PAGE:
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Non‐targeted Metabolomic Profile of Fagus Sylvatica L. Leaves using Liquid Chromatography with Mass Spectrometry and Gas Chromatography with Mass Spectrometry

Cadahía, Estrella, Fernández de Simón, Brígida, Aranda, Ismael, Sanz, Miriam, Sánchez‐Gómez, David, Pinto, Ernani
Phytochemical analysis 2015 v.26 no.2 pp. 171-182
terpenoids, fatty acids, proanthocyanidins, coumaric acids, ionization, polyols, reactive oxygen species, trees, flavanols, liquid chromatography, forests, biomarkers, carbohydrates, secondary metabolites, amino acids, metabolome, metabolomics, leaves, gas chromatography-mass spectrometry, flavonols, climate change, abiotic stress, Fagus sylvatica, leaf extracts, biochemical pathways, sterols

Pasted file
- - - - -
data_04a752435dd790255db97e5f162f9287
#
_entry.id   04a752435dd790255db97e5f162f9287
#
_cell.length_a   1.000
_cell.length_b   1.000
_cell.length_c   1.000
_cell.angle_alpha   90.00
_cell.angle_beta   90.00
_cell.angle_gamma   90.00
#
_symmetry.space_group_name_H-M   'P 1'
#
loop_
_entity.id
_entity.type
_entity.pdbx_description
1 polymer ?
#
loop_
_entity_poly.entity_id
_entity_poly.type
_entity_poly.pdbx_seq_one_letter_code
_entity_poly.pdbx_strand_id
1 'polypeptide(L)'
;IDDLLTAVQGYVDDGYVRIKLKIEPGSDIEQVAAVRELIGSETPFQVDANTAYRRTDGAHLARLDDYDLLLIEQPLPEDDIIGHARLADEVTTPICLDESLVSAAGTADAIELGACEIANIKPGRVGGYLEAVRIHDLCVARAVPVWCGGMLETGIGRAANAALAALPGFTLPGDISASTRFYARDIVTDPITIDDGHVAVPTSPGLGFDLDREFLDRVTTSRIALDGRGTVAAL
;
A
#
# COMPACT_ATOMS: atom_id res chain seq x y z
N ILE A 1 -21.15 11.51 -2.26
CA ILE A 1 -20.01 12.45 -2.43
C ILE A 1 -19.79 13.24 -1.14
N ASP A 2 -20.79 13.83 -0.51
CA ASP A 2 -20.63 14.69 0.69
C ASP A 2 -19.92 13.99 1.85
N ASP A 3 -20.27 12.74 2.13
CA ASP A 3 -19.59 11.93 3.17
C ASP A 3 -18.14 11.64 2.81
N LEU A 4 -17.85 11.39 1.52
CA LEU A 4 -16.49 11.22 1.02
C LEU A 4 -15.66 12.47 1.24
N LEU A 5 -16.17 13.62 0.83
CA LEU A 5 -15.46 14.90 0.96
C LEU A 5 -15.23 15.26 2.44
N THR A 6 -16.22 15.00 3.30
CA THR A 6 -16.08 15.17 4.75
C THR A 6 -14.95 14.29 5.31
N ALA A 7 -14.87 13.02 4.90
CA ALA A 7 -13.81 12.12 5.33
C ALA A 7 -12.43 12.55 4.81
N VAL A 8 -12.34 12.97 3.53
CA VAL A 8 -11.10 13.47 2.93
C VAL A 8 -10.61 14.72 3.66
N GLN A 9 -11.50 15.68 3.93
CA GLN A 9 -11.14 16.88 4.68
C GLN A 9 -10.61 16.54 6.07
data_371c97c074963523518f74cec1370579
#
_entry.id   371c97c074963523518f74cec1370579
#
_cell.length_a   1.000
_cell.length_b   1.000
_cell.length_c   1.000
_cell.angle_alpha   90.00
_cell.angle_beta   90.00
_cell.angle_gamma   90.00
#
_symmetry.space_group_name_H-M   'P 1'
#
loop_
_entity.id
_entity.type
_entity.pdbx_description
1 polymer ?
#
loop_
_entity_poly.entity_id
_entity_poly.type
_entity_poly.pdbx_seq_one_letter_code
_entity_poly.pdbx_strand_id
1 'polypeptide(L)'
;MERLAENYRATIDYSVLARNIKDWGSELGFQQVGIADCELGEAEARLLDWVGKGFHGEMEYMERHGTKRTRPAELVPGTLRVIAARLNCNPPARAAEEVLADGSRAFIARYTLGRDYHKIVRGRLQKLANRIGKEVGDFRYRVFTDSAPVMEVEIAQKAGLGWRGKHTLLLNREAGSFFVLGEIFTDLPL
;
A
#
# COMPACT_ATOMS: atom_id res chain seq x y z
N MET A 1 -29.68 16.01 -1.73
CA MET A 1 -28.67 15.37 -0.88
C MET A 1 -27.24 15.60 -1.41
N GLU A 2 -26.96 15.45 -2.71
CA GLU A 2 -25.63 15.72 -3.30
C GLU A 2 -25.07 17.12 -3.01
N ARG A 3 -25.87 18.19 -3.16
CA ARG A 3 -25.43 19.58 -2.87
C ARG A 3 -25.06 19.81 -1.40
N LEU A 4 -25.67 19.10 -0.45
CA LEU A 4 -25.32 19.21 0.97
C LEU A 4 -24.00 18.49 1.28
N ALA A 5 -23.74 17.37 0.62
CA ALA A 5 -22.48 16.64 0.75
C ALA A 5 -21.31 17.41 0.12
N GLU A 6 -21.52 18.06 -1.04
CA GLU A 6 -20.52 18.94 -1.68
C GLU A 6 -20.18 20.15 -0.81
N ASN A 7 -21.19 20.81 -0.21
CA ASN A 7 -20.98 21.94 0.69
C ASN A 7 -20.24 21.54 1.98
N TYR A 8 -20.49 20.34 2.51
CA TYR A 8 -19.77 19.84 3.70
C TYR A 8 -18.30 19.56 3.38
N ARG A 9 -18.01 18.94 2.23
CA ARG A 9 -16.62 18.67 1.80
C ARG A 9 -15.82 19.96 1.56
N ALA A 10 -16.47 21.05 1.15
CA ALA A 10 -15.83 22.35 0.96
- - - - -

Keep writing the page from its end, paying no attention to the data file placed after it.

INTRODUCTION: Fagus sylvatica L. is one of the most widely distributed broad‐leaved tree species in central and western Europe, important to the forest sector and an accurate biomarker of climate change. OBJECTIVE: To profile the beech leaf metabolome for future studies in order to investigate deeper into the characterisation of its metabolic response. METHODS: Leaf extracts were analysed using LC–MS by electrospray ionisation in negative mode from m/z 100–1700 and GC–MS by electron ionisation in scan mode from m/z 35–800. RESULTS: The LC–MS profile resulted in 56 compounds, of which 43 were identified and/or structurally characterised, including hydroxycinnamic acid derivatives, flavan‐3‐ols and proanthocyanidins, and flavonols. From a second analysis based on GC–MS, a total of 111 compounds were identified, including carbohydrates, polyalcohols, amino acids, organic acids, fatty acids, phenolic compounds, terpenoids, sterols and other related compounds. Many of the compounds identified were primary metabolites involved in major plant metabolic pathways, however, some secondary metabolites were also detected. Some of them play roles as tolerance‐response osmoregulators and osmoprotectors in abiotic stress, or as anti‐oxidants that reduce the effect of reactive oxygen species and promote many protective functions in plants. CONCLUSIONS: This study provides a broad and relevant insight into the metabolic status of F. sylvatica leaves, and serves as a base for future studies on physiological and molecular mechanisms involved in biotic or abiotic stress.